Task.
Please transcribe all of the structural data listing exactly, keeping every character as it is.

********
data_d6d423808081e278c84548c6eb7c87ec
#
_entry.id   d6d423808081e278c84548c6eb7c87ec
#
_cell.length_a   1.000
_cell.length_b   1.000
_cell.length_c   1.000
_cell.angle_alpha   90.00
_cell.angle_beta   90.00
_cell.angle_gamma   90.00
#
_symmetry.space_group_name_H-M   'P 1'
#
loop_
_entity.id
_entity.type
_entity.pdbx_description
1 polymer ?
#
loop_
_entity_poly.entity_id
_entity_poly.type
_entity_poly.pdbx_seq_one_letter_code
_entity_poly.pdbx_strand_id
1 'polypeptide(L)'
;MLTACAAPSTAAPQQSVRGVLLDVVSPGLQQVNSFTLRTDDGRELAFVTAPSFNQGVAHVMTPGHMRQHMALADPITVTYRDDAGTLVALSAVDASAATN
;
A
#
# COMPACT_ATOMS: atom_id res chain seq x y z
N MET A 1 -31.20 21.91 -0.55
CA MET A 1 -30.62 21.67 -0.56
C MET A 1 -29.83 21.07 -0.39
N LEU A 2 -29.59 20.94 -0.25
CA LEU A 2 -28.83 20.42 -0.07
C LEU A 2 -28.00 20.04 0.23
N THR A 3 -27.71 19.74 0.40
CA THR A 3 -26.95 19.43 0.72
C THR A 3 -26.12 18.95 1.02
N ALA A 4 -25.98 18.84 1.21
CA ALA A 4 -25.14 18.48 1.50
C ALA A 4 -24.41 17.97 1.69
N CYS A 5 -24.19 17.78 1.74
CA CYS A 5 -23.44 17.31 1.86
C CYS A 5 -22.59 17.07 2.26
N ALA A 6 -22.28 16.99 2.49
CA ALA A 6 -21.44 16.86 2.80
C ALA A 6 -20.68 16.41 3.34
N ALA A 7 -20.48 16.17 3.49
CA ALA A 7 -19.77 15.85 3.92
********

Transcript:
data_d6d423808081e278c84548c6eb7c87ec
#
_entry.id   d6d423808081e278c84548c6eb7c87ec
#
_cell.length_a   1.000
_cell.length_b   1.000
_cell.length_c   1.000
_cell.angle_alpha   90.00
_cell.angle_beta   90.00
_cell.angle_gamma   90.00
#
_symmetry.space_group_name_H-M   'P 1'
#
loop_
_entity.id
_entity.type
_entity.pdbx_description
1 polymer ?
#
loop_
_entity_poly.entity_id
_entity_poly.type
_entity_poly.pdbx_seq_one_letter_code
_entity_poly.pdbx_strand_id
1 'polypeptide(L)'
;MLTACAAPSTAAPQQSVRGVLLDVVSPGLQQVNSFTLRTDDGRELAFVTAPSFNQGVAHVMTPGHMRQHMALADPITVTYRDDAGTLVALSAVDASAATN
;
A
#
# COMPACT_ATOMS: atom_id res chain seq x y z
N MET A 1 -31.20 21.91 -0.55
CA MET A 1 -30.62 21.67 -0.56
C MET A 1 -29.83 21.07 -0.39
N LEU A 2 -29.59 20.94 -0.25
CA LEU A 2 -28.83 20.42 -0.07
C LEU A 2 -28.00 20.04 0.23
N THR A 3 -27.71 19.74 0.40
CA THR A 3 -26.95 19.43 0.72
C THR A 3 -26.12 18.95 1.02
N ALA A 4 -25.98 18.84 1.21
CA ALA A 4 -25.14 18.48 1.50
C ALA A 4 -24.41 17.97 1.69
N CYS A 5 -24.19 17.78 1.74
CA CYS A 5 -23.44 17.31 1.86
C CYS A 5 -22.59 17.07 2.26
N ALA A 6 -22.28 16.99 2.49
CA ALA A 6 -21.44 16.86 2.80
C ALA A 6 -20.68 16.41 3.34
N ALA A 7 -20.48 16.17 3.49
CA ALA A 7 -19.77 15.85 3.92